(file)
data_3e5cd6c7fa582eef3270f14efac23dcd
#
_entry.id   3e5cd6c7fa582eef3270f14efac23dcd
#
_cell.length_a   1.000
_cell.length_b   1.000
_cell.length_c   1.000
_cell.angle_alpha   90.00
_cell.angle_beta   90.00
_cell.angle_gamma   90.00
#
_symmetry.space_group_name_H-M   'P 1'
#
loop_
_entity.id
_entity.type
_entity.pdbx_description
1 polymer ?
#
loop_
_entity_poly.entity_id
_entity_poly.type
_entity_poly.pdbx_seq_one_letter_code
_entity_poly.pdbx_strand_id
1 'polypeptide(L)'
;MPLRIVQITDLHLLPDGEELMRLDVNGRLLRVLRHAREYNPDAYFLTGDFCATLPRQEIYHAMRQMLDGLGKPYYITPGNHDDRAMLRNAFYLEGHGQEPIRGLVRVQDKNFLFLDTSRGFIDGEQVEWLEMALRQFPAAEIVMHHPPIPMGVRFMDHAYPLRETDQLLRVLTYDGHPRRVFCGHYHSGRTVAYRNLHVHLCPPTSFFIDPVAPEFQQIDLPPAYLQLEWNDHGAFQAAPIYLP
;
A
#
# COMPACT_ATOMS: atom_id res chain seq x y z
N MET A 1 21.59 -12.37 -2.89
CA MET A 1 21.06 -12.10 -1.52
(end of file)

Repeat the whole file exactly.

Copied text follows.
data_3e5cd6c7fa582eef3270f14efac23dcd
#
_entry.id   3e5cd6c7fa582eef3270f14efac23dcd
#
_cell.length_a   1.000
_cell.length_b   1.000
_cell.length_c   1.000
_cell.angle_alpha   90.00
_cell.angle_beta   90.00
_cell.angle_gamma   90.00
#
_symmetry.space_group_name_H-M   'P 1'
#
loop_
_entity.id
_entity.type
_entity.pdbx_description
1 polymer ?
#
loop_
_entity_poly.entity_id
_entity_poly.type
_entity_poly.pdbx_seq_one_letter_code
_entity_poly.pdbx_strand_id
1 'polypeptide(L)'
;MPLRIVQITDLHLLPDGEELMRLDVNGRLLRVLRHAREYNPDAYFLTGDFCATLPRQEIYHAMRQMLDGLGKPYYITPGNHDDRAMLRNAFYLEGHGQEPIRGLVRVQDKNFLFLDTSRGFIDGEQVEWLEMALRQFPAAEIVMHHPPIPMGVRFMDHAYPLRETDQLLRVLTYDGHPRRVFCGHYHSGRTVAYRNLHVHLCPPTSFFIDPVAPEFQQIDLPPAYLQLEWNDHGAFQAAPIYLP
;
A
#
# COMPACT_ATOMS: atom_id res chain seq x y z
N MET A 1 21.59 -12.37 -2.89
CA MET A 1 21.06 -12.10 -1.52